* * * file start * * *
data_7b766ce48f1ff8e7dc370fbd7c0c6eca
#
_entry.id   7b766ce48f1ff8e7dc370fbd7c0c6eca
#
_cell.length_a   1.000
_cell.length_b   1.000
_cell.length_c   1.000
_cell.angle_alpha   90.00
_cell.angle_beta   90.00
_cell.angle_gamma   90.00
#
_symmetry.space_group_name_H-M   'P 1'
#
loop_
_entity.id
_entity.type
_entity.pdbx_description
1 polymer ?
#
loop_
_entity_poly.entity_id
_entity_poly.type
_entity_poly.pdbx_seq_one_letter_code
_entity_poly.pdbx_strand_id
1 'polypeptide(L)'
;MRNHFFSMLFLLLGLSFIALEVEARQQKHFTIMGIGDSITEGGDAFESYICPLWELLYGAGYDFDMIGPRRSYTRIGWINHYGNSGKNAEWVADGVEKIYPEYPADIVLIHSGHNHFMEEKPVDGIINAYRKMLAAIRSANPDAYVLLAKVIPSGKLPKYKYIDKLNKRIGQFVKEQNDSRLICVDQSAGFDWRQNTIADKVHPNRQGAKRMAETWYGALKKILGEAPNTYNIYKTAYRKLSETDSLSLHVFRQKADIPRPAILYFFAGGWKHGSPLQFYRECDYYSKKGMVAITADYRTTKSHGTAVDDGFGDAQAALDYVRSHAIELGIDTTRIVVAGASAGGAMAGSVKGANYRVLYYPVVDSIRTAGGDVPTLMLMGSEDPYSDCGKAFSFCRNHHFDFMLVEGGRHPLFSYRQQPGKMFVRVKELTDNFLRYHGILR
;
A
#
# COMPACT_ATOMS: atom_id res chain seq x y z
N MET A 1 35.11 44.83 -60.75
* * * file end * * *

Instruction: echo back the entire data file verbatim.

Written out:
data_7b766ce48f1ff8e7dc370fbd7c0c6eca
#
_entry.id   7b766ce48f1ff8e7dc370fbd7c0c6eca
#
_cell.length_a   1.000
_cell.length_b   1.000
_cell.length_c   1.000
_cell.angle_alpha   90.00
_cell.angle_beta   90.00
_cell.angle_gamma   90.00
#
_symmetry.space_group_name_H-M   'P 1'
#
loop_
_entity.id
_entity.type
_entity.pdbx_description
1 polymer ?
#
loop_
_entity_poly.entity_id
_entity_poly.type
_entity_poly.pdbx_seq_one_letter_code
_entity_poly.pdbx_strand_id
1 'polypeptide(L)'
;MRNHFFSMLFLLLGLSFIALEVEARQQKHFTIMGIGDSITEGGDAFESYICPLWELLYGAGYDFDMIGPRRSYTRIGWINHYGNSGKNAEWVADGVEKIYPEYPADIVLIHSGHNHFMEEKPVDGIINAYRKMLAAIRSANPDAYVLLAKVIPSGKLPKYKYIDKLNKRIGQFVKEQNDSRLICVDQSAGFDWRQNTIADKVHPNRQGAKRMAETWYGALKKILGEAPNTYNIYKTAYRKLSETDSLSLHVFRQKADIPRPAILYFFAGGWKHGSPLQFYRECDYYSKKGMVAITADYRTTKSHGTAVDDGFGDAQAALDYVRSHAIELGIDTTRIVVAGASAGGAMAGSVKGANYRVLYYPVVDSIRTAGGDVPTLMLMGSEDPYSDCGKAFSFCRNHHFDFMLVEGGRHPLFSYRQQPGKMFVRVKELTDNFLRYHGILR
;
A
#
# COMPACT_ATOMS: atom_id res chain seq x y z
N MET A 1 35.11 44.83 -60.75